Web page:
The Prescribed Rate of Interest Act, 1975 (as amended) provides for “the calculation of interest on a debt, in certain circumstances, at a prescribed rate” and “for the payment of interest on certain judgment debts”.
Section 1(1) of the Act provides that:
“If a debt bears interest and the rate at which interest is to be calculated is not governed by any other law or by an agreement or trade custom or in any other manner, such interest shall be calculated by the rate contemplated in subsection (2) (a) as at the time when such interest begins to run, unless a court of law, on the ground of special circumstances relating to that debt, orders otherwise.”
This is to say, and by way of example, unless an agreement has been concluded between two parties in terms of which a particular rate of interest has been specified, any interest on an over-due payment will be calculated at the prescribed rate of interest.
In terms of subsection 2 (a) of the Act (read with subsections 2 (b) and (c)), the prescribed rate of interest is the repurchase rate determined from time to time by the South African Reserve Bank, plus 3,5% per annum. Whenever the repurchase rate is adjusted, it is required that the amended rate of interest be published in the Gazette. Such interest rate is effective from the first day of the second month in which the repurchase rate is determined by the South African Reserve Bank.
At present, the prescribed rate of interest is 10% per annum. This rate of interest is applicable with effect from 1 May 2018. Previously, the prescribed rates of interest per annum were 15,5% (for the period 1 October 1993 – 31 July 2014), 9% (for the period 1 August 2014 – 7 January 2016), 9,75% (for the period 8 January 2016 – 29 February 2016) and 10,25% (for the period 1 March 2016 – 30 April 2018).
When determining the applicable rate of interest, despite the rate of interest varying from time to time, it is however not required that the rate of interest is to be varied as at particular points in time (being the commencement dates for each period mentioned in the paragraph above) having regard to the period for which the debt may exist. In the matter of Davehill (Pty) Ltd vs Community Development 1988 (1) SA 290 (A), the Appellate Division held that the prescribed rate at the time when mora interest begins to run is fixed at that time and remains constant, notwithstanding that different rates may be prescribed from time to time.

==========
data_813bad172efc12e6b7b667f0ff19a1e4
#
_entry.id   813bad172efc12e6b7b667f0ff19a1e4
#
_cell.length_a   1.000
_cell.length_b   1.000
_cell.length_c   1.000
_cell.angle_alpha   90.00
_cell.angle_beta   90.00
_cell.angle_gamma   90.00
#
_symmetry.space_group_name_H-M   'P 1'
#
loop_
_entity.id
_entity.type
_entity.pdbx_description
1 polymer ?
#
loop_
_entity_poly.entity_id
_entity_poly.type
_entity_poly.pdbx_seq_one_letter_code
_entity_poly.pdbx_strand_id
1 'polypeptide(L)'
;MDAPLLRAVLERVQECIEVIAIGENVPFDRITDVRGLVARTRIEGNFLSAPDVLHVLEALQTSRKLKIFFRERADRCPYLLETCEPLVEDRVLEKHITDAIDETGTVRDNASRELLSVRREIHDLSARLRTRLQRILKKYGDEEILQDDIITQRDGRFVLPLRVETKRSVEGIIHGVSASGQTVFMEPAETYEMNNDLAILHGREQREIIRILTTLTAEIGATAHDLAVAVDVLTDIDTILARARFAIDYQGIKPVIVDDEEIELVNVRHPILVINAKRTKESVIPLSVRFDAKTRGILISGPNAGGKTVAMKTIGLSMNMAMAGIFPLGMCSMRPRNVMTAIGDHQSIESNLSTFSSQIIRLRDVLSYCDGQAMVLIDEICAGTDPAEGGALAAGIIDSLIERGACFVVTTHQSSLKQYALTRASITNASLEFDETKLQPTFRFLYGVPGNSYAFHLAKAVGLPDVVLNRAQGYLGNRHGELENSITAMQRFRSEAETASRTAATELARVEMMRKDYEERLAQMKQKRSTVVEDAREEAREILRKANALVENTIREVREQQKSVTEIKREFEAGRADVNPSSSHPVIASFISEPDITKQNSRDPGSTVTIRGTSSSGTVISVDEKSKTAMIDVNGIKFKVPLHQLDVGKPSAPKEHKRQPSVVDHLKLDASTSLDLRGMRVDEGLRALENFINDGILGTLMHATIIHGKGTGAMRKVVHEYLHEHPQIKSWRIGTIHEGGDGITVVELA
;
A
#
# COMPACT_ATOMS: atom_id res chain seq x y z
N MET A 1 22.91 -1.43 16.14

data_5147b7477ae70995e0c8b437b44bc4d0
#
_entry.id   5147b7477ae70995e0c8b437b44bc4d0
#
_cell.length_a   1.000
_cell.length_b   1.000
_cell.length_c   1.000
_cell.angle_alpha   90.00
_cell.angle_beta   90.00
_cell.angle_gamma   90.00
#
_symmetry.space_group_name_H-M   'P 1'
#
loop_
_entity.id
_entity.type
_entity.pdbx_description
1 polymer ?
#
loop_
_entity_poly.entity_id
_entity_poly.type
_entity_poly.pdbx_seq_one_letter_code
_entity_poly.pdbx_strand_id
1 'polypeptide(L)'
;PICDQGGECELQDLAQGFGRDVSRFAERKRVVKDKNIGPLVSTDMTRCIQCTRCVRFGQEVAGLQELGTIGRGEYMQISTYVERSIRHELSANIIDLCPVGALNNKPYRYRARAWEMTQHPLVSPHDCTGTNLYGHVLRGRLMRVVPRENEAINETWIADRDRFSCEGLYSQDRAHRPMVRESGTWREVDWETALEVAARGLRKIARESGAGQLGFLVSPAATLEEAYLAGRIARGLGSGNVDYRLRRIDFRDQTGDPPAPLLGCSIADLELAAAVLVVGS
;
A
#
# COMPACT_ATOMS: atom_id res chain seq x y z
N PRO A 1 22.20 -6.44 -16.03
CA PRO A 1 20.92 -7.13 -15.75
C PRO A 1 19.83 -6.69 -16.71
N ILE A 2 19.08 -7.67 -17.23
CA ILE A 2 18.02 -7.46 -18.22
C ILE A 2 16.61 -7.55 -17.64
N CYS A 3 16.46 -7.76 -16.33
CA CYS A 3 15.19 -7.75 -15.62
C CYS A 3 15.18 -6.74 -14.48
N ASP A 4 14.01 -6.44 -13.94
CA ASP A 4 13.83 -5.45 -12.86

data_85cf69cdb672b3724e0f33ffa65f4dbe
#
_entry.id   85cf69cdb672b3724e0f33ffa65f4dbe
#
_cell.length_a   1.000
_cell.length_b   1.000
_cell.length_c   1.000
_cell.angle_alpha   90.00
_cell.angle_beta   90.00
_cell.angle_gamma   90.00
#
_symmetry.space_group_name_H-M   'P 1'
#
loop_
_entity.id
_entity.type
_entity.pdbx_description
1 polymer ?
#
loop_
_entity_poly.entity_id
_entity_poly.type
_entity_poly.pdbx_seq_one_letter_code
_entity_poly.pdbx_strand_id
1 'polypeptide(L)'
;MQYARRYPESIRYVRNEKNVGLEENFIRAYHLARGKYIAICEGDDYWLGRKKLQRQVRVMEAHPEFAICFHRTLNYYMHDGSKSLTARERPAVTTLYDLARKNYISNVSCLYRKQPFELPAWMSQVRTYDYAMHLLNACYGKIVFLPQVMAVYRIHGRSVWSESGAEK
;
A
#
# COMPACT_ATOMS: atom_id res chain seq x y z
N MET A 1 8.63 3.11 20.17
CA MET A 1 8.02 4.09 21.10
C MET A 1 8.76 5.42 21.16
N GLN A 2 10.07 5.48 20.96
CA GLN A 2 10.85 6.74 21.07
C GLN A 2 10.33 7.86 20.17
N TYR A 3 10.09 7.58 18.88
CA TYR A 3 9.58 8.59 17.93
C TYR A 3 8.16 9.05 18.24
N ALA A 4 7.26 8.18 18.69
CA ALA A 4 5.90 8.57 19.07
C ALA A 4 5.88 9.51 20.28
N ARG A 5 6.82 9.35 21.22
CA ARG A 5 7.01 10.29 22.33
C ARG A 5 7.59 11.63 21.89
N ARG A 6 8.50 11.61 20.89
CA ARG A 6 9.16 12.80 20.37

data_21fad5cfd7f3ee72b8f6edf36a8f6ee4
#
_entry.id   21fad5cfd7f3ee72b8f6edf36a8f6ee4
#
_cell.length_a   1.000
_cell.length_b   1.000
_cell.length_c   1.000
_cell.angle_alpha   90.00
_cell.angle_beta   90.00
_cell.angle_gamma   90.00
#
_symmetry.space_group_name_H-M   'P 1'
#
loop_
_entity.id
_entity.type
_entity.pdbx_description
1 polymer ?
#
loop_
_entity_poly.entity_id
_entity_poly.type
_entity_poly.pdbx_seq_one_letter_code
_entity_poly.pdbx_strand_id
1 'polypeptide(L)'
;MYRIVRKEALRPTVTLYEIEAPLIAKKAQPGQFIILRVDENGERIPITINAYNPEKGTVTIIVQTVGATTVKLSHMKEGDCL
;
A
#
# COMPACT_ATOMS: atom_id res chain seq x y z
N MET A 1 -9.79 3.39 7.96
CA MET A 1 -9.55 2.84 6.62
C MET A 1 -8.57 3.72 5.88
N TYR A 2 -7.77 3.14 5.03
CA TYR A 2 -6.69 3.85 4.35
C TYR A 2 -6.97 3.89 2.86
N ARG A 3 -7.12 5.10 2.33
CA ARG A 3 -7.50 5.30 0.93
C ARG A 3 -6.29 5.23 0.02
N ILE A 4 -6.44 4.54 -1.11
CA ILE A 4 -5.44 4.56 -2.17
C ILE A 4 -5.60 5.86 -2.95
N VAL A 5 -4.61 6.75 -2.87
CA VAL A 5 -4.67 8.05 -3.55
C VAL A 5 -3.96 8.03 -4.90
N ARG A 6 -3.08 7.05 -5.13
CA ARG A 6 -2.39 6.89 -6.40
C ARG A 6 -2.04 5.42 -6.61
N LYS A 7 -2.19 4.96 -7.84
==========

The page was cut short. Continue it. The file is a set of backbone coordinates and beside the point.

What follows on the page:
It is important to know the current applicable prescribed rate of interest as well as the historical rates of interest in order to ascertain which rate of interest is applicable given the particular circumstances of any given matter. This will ensure that a creditor is able to recover interest which may be due on a debt owed to him/her at the maximum allowable rate.
This article is not intended to provide legal advice; it is for general information purposes only and to provide a general understanding of the law. It is advisable that advice relating to the specific circumstances of your matter be sought from an attorney before acting upon the content of this article. This article is written at a particular point in time and accordingly may not always reflect the most current legal developments, legislation and/or judgments which may be applicable from time to time. The author and/or Rushmere Noach Incorporated are not responsible for any errors or omissions in the content.